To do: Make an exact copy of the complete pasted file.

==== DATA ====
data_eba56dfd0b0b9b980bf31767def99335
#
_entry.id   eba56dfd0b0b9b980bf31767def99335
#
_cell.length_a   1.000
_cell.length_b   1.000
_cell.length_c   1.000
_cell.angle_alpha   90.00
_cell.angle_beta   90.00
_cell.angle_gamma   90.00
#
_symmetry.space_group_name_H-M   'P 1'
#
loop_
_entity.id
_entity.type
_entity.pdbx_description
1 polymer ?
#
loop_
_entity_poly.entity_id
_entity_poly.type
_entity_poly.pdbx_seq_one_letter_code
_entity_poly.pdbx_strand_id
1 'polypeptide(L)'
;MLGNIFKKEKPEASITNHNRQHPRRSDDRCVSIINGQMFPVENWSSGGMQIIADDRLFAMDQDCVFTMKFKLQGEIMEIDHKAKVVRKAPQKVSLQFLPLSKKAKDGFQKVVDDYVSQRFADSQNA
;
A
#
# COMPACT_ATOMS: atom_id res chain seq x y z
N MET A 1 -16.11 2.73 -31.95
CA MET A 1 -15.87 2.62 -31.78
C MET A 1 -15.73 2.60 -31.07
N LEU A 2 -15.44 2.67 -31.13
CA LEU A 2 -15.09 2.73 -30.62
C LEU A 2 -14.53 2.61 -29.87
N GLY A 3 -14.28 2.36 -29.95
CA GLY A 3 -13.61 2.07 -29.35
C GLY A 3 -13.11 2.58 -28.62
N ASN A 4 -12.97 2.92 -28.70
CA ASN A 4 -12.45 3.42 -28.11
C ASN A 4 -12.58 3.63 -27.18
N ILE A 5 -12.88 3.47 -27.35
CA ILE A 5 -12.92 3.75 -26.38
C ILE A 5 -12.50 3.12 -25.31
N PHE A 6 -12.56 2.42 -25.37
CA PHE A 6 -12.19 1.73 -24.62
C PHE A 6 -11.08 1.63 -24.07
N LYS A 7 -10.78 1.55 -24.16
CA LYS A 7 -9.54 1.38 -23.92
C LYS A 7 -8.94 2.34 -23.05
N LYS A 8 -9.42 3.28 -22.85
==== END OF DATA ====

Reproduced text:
data_eba56dfd0b0b9b980bf31767def99335
#
_entry.id   eba56dfd0b0b9b980bf31767def99335
#
_cell.length_a   1.000
_cell.length_b   1.000
_cell.length_c   1.000
_cell.angle_alpha   90.00
_cell.angle_beta   90.00
_cell.angle_gamma   90.00
#
_symmetry.space_group_name_H-M   'P 1'
#
loop_
_entity.id
_entity.type
_entity.pdbx_description
1 polymer ?
#
loop_
_entity_poly.entity_id
_entity_poly.type
_entity_poly.pdbx_seq_one_letter_code
_entity_poly.pdbx_strand_id
1 'polypeptide(L)'
;MLGNIFKKEKPEASITNHNRQHPRRSDDRCVSIINGQMFPVENWSSGGMQIIADDRLFAMDQDCVFTMKFKLQGEIMEIDHKAKVVRKAPQKVSLQFLPLSKKAKDGFQKVVDDYVSQRFADSQNA
;
A
#
# COMPACT_ATOMS: atom_id res chain seq x y z
N MET A 1 -16.11 2.73 -31.95
CA MET A 1 -15.87 2.62 -31.78
C MET A 1 -15.73 2.60 -31.07
N LEU A 2 -15.44 2.67 -31.13
CA LEU A 2 -15.09 2.73 -30.62
C LEU A 2 -14.53 2.61 -29.87
N GLY A 3 -14.28 2.36 -29.95
CA GLY A 3 -13.61 2.07 -29.35
C GLY A 3 -13.11 2.58 -28.62
N ASN A 4 -12.97 2.92 -28.70
CA ASN A 4 -12.45 3.42 -28.11
C ASN A 4 -12.58 3.63 -27.18
N ILE A 5 -12.88 3.47 -27.35
CA ILE A 5 -12.92 3.75 -26.38
C ILE A 5 -12.50 3.12 -25.31
N PHE A 6 -12.56 2.42 -25.37
CA PHE A 6 -12.19 1.73 -24.62
C PHE A 6 -11.08 1.63 -24.07
N LYS A 7 -10.78 1.55 -24.16
CA LYS A 7 -9.54 1.38 -23.92
C LYS A 7 -8.94 2.34 -23.05
N LYS A 8 -9.42 3.28 -22.85